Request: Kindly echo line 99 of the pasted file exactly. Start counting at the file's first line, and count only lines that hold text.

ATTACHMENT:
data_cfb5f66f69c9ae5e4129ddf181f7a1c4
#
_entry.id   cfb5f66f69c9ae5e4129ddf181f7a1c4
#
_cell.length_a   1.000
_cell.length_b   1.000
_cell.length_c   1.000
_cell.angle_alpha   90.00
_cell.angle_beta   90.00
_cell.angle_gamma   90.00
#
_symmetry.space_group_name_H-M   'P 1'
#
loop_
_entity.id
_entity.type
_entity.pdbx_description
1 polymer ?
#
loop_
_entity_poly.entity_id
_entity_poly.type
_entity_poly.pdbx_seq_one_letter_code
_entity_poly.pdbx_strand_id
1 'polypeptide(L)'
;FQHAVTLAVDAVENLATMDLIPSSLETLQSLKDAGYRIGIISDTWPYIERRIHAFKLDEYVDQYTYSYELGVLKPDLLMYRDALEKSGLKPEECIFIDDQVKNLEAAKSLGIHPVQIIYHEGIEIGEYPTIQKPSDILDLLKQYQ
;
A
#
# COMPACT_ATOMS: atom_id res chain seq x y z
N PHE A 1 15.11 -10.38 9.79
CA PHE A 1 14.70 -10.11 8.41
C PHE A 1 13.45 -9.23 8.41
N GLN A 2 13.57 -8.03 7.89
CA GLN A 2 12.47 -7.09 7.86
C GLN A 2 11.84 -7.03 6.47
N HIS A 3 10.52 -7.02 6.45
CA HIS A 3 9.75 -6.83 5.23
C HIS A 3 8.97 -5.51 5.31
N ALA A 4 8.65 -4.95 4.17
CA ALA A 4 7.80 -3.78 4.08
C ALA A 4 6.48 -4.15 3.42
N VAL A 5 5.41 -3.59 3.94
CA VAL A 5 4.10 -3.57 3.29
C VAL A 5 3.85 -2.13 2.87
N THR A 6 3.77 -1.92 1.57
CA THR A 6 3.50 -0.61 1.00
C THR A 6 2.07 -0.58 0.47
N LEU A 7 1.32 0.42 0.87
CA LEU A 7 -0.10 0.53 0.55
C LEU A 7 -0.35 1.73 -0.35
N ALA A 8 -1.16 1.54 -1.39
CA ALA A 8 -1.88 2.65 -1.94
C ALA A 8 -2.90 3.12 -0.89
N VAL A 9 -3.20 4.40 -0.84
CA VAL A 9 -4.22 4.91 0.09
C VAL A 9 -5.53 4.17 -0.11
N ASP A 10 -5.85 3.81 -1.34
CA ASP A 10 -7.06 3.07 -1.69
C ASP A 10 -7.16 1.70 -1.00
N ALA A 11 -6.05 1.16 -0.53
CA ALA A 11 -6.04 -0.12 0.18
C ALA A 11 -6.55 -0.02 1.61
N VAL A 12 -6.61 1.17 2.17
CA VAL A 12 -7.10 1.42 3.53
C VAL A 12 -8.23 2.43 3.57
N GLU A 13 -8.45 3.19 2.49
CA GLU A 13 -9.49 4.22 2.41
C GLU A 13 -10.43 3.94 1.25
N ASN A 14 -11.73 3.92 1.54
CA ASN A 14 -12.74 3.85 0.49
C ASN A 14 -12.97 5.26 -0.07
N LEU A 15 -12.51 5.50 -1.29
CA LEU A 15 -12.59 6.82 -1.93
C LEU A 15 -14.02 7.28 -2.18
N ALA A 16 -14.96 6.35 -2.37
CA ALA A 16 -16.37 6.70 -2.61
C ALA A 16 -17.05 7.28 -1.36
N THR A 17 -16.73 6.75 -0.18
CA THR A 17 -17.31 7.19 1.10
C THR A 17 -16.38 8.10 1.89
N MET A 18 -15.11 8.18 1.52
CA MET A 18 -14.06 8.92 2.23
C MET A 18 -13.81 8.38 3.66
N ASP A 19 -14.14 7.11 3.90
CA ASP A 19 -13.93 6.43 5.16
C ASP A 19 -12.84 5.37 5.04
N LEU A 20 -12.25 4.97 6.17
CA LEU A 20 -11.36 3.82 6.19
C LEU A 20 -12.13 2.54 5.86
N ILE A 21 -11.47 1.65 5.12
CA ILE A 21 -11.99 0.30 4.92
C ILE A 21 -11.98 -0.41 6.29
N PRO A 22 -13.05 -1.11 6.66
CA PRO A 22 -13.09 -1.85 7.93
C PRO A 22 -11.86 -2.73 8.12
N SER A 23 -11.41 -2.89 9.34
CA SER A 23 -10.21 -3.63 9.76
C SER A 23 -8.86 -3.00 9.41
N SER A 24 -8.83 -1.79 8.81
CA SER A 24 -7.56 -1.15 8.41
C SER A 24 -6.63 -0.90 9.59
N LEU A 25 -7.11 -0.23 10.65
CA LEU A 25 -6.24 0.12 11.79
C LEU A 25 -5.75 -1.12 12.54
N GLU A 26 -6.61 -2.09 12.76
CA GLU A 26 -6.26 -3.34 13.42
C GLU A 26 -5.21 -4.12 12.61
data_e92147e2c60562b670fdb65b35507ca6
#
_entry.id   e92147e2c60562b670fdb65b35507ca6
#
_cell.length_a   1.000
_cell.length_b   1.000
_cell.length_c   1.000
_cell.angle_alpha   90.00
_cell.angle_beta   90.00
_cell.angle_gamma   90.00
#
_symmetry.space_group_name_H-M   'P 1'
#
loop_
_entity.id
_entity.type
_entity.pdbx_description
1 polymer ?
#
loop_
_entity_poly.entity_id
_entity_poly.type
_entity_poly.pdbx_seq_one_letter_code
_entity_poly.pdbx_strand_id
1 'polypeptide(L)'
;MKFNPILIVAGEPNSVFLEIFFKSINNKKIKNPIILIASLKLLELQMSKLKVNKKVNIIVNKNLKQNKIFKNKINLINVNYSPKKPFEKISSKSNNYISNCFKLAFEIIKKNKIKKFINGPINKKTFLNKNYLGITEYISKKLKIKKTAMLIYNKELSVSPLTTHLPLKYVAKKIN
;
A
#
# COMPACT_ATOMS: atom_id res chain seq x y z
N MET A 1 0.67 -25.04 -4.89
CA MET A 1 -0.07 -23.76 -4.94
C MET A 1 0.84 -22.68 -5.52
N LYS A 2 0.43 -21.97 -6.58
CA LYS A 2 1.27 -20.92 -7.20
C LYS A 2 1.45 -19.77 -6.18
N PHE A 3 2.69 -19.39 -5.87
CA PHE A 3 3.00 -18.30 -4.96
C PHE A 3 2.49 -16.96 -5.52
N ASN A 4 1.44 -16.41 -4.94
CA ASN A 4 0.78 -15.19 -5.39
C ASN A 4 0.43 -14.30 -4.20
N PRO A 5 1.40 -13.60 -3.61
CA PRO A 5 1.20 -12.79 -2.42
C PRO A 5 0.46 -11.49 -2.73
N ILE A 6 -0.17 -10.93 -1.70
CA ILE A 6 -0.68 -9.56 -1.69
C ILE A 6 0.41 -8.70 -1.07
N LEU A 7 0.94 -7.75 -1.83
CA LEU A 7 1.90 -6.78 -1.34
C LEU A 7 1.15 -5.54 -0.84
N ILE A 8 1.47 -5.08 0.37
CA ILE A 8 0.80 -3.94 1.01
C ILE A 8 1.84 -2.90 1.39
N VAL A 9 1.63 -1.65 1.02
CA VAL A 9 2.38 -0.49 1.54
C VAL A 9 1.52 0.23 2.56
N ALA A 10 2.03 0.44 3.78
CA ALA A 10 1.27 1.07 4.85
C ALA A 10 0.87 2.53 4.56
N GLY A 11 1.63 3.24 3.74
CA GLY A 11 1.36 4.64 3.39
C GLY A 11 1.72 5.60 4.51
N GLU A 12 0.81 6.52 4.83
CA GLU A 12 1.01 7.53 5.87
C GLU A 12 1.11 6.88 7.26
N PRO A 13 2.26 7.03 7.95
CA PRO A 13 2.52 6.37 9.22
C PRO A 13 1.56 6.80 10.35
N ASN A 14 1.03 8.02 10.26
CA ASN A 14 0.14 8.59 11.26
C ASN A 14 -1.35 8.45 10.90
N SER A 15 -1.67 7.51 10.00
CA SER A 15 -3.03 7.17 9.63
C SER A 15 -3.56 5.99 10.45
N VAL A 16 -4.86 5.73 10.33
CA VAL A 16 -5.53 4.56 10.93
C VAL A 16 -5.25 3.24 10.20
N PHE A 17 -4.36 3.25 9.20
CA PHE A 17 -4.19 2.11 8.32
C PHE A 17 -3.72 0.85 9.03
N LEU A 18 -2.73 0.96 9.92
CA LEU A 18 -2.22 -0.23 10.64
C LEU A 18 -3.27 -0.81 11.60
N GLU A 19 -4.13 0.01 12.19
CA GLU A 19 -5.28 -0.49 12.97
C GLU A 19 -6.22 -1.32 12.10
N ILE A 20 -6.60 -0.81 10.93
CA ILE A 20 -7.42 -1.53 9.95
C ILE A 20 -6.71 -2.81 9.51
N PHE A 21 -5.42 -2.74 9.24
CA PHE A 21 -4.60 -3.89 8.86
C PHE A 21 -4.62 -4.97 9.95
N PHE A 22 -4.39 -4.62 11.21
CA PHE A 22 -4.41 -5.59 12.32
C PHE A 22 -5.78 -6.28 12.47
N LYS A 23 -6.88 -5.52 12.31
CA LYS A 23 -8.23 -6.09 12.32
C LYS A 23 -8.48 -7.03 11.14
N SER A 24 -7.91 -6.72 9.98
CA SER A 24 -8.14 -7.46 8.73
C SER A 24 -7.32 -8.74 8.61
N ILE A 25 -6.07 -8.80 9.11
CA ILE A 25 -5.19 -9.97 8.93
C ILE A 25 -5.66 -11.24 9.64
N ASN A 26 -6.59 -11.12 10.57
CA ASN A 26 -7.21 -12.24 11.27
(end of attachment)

C SER A 23 -8.86 -3.00 9.41